Women In Unusual Occupations: Life Coaching

In the ‘Women In Unusual Occupations’ series we talk to women working in relatively new professions in India. Meet Jaya Narayan, a Behavioural/Life Coach.

In the ‘Women In Unusual Occupations’ series we talk to women working in relatively new professions in India. Meet Jaya Narayan, a Behavioural/Life Coach.

Jaya Narayan is a Life Coach and Facilitator. Why did she choose to become one and what does her job entail? How does one become a Life Coach? Jaya answers these questions and more. 

Hi Jaya! How did you gravitate towards becoming a Life Coach?

As a Human Resources professional, I was always deeply involved in developing myself, colleagues and friends. I was consulted when people were at cross roads, wanted to take important decisions and needed validation. When I heard back from them, they said I acted as a sounding board. My intuition and honesty really helped them when they interacted with me. As a professional with the mission to make us realize our potential and be more self-aware, I have offered personal growth labs, expressive art based leadership programs for individuals and organizations.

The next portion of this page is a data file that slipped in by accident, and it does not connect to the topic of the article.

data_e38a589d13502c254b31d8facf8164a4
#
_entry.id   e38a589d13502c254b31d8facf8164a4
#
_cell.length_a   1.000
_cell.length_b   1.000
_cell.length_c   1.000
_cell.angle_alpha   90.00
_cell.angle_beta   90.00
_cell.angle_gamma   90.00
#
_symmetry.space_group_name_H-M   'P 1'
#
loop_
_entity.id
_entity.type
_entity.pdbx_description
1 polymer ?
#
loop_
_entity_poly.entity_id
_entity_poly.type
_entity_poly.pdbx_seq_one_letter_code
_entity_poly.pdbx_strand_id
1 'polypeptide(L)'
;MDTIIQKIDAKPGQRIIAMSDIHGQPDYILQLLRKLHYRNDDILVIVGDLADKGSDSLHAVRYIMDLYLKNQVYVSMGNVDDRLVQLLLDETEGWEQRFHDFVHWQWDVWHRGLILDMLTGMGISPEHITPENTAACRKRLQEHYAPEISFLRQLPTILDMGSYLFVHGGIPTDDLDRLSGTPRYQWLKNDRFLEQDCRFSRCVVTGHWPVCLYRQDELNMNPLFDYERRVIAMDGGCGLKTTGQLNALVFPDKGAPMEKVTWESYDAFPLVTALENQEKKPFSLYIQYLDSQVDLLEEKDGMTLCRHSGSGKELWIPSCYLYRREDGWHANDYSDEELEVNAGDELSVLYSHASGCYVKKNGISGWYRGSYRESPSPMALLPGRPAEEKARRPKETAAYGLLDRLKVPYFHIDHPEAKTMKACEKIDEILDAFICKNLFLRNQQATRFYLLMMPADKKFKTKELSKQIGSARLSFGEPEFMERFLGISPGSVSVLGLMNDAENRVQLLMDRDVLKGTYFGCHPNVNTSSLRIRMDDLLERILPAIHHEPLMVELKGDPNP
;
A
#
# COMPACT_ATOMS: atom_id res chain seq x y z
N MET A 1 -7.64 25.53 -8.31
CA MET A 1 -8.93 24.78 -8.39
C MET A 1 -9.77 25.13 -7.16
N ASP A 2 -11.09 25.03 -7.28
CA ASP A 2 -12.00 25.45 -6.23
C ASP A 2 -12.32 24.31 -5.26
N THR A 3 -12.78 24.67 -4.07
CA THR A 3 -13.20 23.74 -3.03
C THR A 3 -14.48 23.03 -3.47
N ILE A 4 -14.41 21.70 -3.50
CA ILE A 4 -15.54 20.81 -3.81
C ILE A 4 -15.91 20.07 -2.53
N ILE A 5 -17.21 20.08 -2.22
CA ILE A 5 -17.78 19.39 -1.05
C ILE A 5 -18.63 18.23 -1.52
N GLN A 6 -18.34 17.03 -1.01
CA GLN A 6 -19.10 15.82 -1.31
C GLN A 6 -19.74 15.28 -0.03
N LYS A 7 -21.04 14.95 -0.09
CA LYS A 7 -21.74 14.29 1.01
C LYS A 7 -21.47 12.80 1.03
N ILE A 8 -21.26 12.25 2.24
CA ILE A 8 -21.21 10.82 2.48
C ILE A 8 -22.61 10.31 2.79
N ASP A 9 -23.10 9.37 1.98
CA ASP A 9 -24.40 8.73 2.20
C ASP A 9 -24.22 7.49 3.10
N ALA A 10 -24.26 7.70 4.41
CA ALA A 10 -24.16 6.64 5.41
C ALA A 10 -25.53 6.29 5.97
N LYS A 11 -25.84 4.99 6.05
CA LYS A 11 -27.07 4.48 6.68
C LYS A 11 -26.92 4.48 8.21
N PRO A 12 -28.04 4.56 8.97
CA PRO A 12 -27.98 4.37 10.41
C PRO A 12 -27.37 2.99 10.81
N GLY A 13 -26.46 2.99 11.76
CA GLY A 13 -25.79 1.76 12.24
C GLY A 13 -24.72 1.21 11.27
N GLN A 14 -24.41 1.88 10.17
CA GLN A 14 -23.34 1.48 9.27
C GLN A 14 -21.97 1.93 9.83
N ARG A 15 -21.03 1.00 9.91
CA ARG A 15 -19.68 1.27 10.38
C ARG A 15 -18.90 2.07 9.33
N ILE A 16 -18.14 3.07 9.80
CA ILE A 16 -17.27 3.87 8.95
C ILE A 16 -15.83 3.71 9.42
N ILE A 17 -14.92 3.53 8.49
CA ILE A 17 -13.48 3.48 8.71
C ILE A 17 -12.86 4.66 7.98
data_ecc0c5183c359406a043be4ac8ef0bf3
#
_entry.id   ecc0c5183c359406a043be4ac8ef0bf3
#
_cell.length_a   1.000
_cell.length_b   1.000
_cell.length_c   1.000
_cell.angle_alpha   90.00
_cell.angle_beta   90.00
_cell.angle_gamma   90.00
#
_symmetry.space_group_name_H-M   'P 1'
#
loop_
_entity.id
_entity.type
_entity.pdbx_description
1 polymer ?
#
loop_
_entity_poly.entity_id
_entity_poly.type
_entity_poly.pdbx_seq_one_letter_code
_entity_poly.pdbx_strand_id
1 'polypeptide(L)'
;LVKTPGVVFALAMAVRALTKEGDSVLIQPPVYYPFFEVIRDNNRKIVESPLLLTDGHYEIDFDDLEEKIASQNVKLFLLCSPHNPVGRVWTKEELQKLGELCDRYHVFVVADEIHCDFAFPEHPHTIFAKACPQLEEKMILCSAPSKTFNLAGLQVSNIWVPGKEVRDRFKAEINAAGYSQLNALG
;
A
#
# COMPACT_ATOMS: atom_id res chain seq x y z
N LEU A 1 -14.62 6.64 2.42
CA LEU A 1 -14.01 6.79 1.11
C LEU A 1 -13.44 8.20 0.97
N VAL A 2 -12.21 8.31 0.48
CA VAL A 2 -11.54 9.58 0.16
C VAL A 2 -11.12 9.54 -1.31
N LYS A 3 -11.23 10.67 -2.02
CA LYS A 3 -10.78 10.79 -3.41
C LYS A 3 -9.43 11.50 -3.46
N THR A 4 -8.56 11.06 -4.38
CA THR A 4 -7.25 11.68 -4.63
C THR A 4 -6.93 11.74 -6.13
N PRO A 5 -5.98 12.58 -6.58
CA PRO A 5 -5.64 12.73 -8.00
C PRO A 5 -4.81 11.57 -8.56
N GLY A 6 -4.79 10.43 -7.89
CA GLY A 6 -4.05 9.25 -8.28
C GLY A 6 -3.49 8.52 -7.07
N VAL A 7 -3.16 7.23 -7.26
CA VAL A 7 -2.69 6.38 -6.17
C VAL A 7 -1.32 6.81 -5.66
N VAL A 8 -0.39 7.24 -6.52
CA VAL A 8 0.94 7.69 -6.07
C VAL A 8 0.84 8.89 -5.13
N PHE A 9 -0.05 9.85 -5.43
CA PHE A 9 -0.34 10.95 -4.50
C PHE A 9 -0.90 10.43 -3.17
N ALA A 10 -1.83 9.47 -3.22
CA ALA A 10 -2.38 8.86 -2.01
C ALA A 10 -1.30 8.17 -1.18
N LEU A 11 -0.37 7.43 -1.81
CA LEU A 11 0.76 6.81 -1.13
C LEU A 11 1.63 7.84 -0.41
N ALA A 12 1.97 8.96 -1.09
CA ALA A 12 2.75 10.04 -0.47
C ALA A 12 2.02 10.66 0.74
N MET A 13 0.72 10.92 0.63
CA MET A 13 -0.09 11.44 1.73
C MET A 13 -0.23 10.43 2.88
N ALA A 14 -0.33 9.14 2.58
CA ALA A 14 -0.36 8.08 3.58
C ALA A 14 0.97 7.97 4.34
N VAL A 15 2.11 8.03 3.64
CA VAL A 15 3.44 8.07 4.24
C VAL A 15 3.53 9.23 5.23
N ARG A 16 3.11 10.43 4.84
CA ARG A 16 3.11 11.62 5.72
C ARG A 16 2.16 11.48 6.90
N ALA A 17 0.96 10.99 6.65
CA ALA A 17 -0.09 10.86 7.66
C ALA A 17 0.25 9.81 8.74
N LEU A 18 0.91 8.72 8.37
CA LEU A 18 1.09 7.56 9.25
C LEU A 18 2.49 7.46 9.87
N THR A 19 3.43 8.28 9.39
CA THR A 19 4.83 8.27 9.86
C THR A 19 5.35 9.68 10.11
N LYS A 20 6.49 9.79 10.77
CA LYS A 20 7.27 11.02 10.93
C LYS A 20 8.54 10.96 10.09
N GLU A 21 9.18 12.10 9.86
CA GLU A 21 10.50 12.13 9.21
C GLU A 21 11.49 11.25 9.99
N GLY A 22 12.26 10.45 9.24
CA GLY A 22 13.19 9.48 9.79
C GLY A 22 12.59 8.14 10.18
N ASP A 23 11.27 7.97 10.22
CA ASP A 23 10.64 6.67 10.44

2 years ago, I chanced upon research articles about India’s unexploited potential for coaching as an organized industry. In my experience, I knew no one who was formally trained or credentialed as a coach. For me this has been a journey of putting two and two together – my passion and the emerging need for trained professionals.

Since Life Coaching is a relatively new one, could you tell us a little about what it involves? How is it different from other training/workshop kind of formats?

Coaching is an experiential and individualized development program. It can be leveraged to achieve short and long-term personal or professional goals. Dialogue, fuelled through powerful questions, is at the heart of the coaching process.

Life coaching deals with clients (you and me) in all their dimensions – personal, professional, relationship, career etc. Sharing feedback from multiple sources to the client is an important element of coaching.

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Training is about imparting knowledge and skills and is often done in a group. Coaching treats each uniquely based on their learning style. Coaching supports active experimentation. Pushing personal boundaries, discovering values and questioning assumptions occur as you try out new approaches and actions. According to research (this is applicable in the Indian context as well) – Coaches are most sought for:

– Working on potential

– Facilitating transitions (role related or personal)

– Addressing behaviours or mindset that could be blocking you in your present or future (in terms of performance or relationship) 

In summary, a coach helps the client find new ways of acting and learning how to learn.

How does one get to becoming a Life Coach? Tell us a little about the training/skills/certifications needed in this space.